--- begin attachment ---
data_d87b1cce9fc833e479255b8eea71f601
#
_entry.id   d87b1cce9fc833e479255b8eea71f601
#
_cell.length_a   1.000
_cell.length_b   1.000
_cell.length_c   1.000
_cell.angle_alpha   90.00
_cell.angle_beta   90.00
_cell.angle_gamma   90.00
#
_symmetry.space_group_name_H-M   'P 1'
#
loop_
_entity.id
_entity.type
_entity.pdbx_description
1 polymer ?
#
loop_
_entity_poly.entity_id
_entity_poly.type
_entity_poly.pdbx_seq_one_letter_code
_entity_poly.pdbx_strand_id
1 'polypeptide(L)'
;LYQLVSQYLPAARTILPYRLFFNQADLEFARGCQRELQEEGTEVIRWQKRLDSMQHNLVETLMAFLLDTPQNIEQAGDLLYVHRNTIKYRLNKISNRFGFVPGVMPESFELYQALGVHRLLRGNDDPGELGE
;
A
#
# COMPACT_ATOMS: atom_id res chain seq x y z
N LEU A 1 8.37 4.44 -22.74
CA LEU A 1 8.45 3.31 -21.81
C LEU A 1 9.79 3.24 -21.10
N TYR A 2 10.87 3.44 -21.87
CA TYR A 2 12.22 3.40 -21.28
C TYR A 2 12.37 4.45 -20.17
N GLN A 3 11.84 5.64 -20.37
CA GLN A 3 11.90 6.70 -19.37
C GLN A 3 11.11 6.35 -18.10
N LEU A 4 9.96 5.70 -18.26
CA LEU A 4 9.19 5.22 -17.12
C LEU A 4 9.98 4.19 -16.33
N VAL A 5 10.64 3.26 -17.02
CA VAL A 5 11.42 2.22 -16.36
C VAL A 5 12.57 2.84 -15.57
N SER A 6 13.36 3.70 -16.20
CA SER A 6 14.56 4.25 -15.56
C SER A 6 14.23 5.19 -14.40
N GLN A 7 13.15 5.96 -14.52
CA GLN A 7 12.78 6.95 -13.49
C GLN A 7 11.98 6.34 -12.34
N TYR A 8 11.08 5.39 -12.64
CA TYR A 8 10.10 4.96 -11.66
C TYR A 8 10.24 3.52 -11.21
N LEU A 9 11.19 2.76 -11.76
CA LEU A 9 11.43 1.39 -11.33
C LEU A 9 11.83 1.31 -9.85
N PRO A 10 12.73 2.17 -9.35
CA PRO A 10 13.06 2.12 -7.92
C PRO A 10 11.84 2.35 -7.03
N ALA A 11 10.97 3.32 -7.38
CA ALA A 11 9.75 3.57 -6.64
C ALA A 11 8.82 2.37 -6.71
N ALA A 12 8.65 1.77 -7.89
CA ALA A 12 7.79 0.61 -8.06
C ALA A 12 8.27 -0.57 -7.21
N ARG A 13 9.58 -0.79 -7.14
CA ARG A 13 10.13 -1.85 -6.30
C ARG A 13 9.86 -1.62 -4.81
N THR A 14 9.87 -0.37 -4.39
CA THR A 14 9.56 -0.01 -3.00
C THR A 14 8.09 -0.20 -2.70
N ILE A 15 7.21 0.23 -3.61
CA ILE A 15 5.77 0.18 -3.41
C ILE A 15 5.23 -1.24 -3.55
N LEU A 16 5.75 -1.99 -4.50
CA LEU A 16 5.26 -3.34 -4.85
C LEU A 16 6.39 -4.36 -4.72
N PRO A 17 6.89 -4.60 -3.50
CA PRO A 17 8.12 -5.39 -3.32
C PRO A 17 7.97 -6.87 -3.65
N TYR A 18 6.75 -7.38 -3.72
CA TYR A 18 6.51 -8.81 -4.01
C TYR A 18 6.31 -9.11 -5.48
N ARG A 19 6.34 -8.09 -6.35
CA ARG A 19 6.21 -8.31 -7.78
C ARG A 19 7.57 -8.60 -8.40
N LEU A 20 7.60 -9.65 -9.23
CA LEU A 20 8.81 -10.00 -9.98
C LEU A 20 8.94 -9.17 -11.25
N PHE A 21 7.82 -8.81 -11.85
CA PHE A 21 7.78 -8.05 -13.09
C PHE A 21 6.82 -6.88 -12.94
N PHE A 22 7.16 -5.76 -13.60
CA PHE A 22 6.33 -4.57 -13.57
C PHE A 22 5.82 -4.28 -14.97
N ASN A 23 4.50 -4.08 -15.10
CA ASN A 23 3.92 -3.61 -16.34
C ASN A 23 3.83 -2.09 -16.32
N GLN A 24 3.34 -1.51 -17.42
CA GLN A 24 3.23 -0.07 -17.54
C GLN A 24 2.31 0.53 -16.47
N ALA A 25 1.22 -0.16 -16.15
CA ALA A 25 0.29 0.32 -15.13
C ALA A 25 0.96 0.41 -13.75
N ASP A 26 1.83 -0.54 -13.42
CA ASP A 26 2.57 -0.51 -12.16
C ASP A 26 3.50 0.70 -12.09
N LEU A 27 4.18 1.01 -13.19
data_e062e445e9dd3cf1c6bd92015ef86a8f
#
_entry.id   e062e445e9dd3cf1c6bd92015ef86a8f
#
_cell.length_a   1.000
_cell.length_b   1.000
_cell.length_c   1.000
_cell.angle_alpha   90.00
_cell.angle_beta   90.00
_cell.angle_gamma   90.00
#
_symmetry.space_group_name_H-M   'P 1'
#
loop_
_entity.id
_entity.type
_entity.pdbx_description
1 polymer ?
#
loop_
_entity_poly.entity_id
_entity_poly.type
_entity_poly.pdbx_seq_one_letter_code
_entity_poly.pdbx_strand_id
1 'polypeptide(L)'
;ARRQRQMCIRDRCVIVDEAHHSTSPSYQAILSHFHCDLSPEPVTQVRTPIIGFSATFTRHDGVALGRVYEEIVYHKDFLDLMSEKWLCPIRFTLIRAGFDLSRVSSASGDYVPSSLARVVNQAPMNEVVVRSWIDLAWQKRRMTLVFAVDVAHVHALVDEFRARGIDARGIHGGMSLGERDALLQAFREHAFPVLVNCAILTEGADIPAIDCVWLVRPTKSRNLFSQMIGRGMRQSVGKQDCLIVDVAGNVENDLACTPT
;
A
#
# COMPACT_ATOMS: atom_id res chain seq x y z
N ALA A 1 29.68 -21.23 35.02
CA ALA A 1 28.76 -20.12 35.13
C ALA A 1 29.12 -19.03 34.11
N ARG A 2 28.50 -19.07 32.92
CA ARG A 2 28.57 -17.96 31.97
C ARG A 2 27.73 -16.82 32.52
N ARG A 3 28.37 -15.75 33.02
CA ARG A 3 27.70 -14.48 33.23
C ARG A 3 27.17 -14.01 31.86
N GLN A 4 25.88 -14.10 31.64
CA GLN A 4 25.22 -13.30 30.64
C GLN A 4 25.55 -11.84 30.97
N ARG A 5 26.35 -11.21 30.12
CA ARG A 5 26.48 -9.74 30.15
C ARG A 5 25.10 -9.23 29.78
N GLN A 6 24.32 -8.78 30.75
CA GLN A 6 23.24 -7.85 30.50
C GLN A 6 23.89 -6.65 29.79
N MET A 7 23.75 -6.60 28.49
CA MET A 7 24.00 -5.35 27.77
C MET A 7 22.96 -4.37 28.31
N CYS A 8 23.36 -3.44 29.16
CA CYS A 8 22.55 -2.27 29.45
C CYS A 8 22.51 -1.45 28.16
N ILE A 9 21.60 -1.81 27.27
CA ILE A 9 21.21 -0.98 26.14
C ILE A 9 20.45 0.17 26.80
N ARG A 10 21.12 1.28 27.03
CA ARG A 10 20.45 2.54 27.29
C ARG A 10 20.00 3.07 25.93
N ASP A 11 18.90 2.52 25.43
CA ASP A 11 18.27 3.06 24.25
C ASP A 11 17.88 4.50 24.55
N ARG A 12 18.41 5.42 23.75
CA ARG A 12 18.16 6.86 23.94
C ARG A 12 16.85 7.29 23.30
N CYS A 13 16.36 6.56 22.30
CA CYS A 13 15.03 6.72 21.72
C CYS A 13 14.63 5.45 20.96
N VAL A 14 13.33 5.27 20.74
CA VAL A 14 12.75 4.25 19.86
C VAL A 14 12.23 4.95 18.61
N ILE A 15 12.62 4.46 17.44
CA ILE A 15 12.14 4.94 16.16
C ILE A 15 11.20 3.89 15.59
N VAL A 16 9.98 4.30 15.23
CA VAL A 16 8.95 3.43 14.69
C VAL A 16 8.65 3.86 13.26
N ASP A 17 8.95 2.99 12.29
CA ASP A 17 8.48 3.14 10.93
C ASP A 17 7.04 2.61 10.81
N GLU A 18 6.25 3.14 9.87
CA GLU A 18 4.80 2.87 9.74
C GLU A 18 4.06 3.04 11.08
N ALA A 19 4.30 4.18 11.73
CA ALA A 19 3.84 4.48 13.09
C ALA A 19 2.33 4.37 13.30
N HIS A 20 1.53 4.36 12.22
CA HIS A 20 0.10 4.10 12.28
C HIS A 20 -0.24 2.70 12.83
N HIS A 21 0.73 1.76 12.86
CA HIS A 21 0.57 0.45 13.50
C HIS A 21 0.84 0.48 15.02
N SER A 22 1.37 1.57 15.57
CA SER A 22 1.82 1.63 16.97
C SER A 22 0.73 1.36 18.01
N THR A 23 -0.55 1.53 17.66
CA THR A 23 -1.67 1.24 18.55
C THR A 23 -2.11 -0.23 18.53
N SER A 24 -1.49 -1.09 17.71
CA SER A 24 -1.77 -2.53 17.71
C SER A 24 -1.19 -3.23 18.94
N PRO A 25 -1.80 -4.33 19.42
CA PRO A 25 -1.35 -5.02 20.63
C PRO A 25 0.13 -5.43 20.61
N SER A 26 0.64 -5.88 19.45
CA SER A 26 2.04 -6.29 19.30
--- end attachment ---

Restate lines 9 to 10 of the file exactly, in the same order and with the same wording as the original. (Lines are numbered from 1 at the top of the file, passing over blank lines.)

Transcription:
_cell.angle_beta   90.00
_cell.angle_gamma   90.00